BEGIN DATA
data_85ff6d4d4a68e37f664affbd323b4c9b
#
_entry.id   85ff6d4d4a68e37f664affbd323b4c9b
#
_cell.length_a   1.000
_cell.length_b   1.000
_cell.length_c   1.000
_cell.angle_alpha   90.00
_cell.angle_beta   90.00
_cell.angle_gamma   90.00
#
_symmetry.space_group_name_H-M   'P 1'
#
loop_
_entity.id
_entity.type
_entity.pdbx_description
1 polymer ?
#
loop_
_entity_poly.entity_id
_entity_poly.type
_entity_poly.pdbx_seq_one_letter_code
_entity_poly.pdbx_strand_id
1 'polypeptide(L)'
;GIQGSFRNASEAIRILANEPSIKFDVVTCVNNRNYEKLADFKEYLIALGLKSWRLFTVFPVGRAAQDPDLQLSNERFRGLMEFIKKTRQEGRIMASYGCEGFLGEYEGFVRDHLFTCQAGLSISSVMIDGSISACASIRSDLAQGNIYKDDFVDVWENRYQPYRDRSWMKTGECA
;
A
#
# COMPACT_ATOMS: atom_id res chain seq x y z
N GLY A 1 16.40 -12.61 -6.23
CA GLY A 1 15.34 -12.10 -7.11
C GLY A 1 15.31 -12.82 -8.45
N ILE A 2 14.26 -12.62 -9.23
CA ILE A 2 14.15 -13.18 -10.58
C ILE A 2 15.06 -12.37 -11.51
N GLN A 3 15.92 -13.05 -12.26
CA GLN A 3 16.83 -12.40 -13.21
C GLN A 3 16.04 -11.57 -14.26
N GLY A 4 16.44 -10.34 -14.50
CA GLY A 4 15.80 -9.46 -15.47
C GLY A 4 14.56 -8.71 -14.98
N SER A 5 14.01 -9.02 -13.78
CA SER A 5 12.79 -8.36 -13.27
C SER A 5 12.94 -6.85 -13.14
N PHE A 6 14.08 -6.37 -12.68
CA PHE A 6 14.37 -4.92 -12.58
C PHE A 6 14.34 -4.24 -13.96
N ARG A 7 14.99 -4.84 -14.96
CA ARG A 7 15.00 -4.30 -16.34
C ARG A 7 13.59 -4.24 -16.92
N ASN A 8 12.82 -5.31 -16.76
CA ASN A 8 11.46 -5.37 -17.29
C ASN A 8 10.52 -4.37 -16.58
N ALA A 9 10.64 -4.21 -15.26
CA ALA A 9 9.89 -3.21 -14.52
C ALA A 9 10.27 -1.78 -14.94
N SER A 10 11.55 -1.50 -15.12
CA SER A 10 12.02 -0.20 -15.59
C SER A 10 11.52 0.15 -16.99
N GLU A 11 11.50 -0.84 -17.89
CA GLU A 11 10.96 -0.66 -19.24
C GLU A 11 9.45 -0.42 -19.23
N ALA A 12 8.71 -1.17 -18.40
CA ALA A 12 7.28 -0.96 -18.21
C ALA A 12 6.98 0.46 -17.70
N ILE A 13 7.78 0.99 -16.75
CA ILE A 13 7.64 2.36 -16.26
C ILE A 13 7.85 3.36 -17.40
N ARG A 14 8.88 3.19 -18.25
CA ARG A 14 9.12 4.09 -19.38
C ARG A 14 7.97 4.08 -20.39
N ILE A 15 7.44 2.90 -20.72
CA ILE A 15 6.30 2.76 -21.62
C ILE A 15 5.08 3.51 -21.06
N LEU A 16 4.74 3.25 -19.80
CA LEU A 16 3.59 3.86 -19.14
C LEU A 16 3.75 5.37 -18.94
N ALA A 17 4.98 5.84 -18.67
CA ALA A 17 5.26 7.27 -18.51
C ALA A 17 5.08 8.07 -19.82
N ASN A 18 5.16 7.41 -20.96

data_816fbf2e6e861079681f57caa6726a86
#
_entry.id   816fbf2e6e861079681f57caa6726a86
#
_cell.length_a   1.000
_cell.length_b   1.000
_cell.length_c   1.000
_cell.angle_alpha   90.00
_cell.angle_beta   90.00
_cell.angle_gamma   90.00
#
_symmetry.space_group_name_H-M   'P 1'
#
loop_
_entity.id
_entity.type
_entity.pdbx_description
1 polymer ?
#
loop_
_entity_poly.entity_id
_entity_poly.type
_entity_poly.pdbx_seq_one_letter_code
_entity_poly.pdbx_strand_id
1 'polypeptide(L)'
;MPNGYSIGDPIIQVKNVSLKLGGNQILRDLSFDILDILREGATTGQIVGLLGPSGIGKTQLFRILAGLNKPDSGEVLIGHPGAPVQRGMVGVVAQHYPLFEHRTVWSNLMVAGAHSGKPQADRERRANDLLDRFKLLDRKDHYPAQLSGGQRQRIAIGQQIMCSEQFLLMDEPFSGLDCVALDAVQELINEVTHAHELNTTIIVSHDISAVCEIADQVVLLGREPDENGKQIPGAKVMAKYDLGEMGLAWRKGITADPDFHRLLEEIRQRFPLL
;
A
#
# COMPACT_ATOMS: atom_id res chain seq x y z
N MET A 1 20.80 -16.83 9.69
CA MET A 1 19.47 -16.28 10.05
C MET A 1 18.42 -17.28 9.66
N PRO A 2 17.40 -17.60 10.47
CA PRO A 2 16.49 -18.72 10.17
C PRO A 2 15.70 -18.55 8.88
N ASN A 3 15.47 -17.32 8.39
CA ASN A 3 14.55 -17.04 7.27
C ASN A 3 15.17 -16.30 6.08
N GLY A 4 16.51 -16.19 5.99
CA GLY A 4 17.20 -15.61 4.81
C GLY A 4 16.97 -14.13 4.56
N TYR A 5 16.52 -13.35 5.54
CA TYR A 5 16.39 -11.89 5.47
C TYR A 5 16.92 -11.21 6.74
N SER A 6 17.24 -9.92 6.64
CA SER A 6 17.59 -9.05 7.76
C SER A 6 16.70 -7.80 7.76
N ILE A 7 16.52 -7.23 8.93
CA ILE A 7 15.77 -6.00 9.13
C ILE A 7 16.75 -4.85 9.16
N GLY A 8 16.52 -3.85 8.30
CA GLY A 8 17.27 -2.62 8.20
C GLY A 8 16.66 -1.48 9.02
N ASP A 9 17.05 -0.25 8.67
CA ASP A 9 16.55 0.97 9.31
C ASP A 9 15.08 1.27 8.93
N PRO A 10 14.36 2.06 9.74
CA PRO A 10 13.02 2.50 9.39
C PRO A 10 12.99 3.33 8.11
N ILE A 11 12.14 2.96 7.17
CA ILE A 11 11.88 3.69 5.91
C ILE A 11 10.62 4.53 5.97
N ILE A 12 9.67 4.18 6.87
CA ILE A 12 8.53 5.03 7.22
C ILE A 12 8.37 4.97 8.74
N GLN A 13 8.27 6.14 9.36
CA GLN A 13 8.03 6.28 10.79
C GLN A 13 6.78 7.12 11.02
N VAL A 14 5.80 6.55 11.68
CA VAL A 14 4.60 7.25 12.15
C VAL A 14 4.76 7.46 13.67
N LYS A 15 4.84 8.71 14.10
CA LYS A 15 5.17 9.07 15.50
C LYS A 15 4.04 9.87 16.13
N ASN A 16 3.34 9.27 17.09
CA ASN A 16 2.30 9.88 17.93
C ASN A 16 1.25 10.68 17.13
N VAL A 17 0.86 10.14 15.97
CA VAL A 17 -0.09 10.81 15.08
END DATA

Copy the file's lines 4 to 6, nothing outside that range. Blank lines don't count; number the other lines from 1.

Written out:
#
_cell.length_a   1.000
_cell.length_b   1.000